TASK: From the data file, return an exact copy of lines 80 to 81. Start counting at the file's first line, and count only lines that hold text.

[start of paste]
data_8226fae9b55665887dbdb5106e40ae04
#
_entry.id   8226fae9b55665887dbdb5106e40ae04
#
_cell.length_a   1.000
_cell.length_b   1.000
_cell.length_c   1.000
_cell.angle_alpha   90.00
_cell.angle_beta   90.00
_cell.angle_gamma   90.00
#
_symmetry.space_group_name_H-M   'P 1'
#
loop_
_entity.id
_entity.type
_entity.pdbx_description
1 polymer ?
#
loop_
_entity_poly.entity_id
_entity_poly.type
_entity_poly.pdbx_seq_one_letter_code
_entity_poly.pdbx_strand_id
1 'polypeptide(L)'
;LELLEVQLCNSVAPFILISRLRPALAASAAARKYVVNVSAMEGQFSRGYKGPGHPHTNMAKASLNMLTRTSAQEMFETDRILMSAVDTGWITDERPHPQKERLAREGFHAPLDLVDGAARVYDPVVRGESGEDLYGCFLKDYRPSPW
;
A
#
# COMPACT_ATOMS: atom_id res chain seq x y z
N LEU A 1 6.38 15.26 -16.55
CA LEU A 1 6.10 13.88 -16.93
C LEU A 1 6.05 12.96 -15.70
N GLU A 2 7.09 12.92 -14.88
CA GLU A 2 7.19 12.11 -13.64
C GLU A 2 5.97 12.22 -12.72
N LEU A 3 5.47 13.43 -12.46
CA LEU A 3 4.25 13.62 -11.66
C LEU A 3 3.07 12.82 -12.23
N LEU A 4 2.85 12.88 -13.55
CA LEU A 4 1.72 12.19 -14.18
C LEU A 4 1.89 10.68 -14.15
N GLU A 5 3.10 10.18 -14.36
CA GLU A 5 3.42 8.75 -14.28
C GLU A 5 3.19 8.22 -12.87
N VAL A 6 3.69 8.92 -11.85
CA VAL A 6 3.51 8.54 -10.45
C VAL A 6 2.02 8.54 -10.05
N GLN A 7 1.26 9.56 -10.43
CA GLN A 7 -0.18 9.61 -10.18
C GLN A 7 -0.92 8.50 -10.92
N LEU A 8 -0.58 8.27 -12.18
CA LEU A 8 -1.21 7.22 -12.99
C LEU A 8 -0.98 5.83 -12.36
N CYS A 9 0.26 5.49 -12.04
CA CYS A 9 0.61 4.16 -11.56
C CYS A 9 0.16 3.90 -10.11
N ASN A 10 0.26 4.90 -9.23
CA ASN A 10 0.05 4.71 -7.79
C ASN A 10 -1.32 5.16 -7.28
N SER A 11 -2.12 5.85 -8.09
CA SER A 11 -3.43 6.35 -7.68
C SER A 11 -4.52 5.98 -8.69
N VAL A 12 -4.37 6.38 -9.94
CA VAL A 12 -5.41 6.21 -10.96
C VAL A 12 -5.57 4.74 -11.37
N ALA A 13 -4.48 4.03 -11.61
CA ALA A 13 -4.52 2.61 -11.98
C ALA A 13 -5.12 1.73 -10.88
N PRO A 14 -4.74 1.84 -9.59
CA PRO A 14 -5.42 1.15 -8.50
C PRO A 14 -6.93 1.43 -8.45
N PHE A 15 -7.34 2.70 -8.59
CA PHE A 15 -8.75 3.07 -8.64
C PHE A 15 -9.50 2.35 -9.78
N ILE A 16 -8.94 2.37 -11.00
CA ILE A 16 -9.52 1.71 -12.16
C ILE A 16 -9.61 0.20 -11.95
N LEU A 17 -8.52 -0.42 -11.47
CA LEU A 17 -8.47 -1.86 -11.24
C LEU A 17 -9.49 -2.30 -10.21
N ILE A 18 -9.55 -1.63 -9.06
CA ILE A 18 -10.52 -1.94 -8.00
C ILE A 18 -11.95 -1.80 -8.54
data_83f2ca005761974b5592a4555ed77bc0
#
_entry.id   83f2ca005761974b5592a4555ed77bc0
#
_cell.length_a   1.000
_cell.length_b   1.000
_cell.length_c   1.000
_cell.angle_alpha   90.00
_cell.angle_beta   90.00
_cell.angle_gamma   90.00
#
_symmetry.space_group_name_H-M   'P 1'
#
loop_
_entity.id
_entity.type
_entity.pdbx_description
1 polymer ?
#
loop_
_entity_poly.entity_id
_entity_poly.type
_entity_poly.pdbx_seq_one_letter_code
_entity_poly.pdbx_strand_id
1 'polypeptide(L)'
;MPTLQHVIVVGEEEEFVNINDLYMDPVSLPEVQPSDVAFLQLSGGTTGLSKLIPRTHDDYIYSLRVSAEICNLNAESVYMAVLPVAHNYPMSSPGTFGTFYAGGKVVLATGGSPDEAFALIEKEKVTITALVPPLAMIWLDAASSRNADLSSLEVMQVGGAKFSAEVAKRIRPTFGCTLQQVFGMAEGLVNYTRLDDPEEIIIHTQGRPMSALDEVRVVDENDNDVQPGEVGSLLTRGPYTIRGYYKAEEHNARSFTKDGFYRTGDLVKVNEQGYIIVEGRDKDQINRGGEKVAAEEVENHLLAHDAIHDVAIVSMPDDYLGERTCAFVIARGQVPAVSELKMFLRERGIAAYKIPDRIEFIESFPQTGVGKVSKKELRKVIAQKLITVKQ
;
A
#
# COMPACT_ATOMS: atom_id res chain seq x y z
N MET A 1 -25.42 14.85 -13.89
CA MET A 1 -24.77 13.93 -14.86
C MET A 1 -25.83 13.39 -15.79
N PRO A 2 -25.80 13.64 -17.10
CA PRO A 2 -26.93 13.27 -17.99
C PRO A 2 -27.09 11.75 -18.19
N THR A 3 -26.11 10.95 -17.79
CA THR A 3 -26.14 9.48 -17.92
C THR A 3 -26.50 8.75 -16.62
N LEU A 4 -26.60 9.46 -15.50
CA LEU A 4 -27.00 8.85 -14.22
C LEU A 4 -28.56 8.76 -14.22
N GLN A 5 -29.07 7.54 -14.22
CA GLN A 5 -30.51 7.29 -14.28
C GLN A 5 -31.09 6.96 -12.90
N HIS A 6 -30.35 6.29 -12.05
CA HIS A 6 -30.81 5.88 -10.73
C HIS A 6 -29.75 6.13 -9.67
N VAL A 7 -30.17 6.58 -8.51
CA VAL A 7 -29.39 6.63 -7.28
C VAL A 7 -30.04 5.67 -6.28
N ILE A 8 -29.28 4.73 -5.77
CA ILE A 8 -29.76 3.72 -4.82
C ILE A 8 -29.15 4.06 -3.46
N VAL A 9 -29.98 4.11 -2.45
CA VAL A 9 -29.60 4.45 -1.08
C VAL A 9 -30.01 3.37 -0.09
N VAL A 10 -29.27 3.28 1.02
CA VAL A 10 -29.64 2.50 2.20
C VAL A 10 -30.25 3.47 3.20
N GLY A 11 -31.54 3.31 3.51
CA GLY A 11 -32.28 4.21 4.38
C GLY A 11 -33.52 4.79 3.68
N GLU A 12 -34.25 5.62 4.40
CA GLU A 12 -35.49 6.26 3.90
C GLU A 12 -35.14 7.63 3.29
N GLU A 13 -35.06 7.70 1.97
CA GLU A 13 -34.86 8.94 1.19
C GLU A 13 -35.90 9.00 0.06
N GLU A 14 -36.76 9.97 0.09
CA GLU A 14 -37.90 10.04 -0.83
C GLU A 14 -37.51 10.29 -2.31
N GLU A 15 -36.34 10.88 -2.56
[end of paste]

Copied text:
CA LEU A 17 -8.47 -1.86 -11.24
C LEU A 17 -9.49 -2.30 -10.21